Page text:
Add your company website/link
to this blog page for only $40 Purchase now!Continue
FutureStarrWhat's a Millennialor
The term “millennial”, colloquially, is often used to describe the generation who were born between 1982-2002. Millennials are often characterized as hard-working and technology-savvy, but do they really stand for anything more than just being old enough to take advantage of today’s technological innovations?
As we’ve examined in past work, generational cohorts give researchers a tool to analyze changes in views over time. They can provide a way to understand how different formative experiences (such as world events and technological, economic and social shifts) interact with the life-cycle and aging process to shape people’s views of the world. While younger and older adults may differ in their views at a given moment, generational cohorts allow researchers to examine how today’s older adults felt about a given issue when they themselves were young, as well as to describe how the trajectory of views might differ across generations. Since the oldest among this rising generation are just turning 22 this year, and most are still in their teens or younger, we hesitated at first to give them a name – Generation Z, the iGeneration and Homelanders were some early candidates. (In our first in-depth look at this generation, we used the term “post-Millennials” as a placeholder.) But over the past year, Gen Z has taken hold in popular culture and journalism. Sources ranging from Merriam-Webster and Oxford to the Urban Dictionary now include this name for the generation that follows Millennials, and Google Trends data show that “Generation Z” is far outpacing other names in people’s searches for information. While there is no scientific process for deciding when a name has stuck, the momentum is clearly behind Gen Z.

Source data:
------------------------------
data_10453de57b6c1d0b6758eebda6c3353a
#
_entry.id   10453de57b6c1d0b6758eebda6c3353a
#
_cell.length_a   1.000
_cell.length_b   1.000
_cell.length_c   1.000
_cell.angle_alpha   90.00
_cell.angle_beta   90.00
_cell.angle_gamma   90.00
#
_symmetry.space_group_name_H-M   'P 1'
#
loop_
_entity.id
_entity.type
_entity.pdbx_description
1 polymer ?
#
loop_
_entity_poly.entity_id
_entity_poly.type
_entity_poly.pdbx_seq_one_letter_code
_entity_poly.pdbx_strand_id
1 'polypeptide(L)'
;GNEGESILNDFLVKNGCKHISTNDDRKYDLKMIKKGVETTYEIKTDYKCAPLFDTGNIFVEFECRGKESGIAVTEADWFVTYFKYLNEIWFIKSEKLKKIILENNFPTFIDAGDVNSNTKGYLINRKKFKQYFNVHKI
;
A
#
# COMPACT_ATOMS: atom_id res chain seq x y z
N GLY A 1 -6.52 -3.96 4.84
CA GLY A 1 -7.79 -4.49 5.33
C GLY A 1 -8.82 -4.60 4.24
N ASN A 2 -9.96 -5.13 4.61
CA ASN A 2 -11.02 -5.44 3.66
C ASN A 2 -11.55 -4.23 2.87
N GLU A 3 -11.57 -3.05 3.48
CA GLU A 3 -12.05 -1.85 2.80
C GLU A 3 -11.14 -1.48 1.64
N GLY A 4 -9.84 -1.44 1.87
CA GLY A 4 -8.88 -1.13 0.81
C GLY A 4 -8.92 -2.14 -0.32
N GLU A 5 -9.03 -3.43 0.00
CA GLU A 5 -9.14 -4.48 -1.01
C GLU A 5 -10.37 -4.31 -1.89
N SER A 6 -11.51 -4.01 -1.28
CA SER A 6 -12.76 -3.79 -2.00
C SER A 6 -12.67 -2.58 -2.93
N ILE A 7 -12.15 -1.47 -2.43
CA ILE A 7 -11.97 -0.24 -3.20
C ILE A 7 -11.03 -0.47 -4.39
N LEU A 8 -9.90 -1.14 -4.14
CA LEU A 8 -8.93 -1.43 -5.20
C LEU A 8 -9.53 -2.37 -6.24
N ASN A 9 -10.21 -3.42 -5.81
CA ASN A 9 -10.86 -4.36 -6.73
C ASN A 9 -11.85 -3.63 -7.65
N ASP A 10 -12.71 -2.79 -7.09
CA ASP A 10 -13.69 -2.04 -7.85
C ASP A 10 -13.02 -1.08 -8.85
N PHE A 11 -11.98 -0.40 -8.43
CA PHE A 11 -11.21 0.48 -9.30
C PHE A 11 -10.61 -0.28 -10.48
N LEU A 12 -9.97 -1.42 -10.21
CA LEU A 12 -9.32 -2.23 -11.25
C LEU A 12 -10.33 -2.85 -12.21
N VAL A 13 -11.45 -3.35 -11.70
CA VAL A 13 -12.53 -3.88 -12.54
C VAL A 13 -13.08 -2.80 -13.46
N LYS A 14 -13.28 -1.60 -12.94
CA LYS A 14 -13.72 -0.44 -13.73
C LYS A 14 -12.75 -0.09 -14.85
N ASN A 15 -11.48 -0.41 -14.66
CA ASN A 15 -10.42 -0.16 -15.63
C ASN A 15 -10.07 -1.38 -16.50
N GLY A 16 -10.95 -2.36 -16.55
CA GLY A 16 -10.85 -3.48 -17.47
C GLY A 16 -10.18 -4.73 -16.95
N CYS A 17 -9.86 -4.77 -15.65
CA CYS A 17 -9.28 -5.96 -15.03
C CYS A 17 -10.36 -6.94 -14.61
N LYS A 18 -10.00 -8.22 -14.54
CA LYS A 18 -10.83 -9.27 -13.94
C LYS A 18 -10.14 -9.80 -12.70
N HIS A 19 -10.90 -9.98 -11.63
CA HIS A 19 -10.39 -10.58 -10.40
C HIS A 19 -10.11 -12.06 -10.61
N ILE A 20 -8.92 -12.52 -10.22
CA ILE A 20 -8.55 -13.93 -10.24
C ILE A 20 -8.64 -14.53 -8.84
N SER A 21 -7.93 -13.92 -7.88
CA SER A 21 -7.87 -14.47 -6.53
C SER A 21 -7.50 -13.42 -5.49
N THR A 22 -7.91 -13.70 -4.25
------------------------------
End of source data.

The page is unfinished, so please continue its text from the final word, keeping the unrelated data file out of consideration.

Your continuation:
Generational cutoff points aren’t an exact science. They should be viewed primarily as tools, allowing for the kinds of analyses detailed above. But their boundaries are not arbitrary. Generations are often considered by their span, but again there is no agreed upon formula for how long that span should be. At 16 years (1981 to 1996), our working definition of Millennials is equivalent in age span to their preceding generation, Generation X (born between 1965 and 1980). By this definition, both are shorter than the span of the Baby Boomers (19 years) – the only generation officially designated by the U.S. Census Bureau, based on the famous surge in post-WWII births in 1946 and a significant decline in birthrates after 1964. (Source: www.pewresearch.org)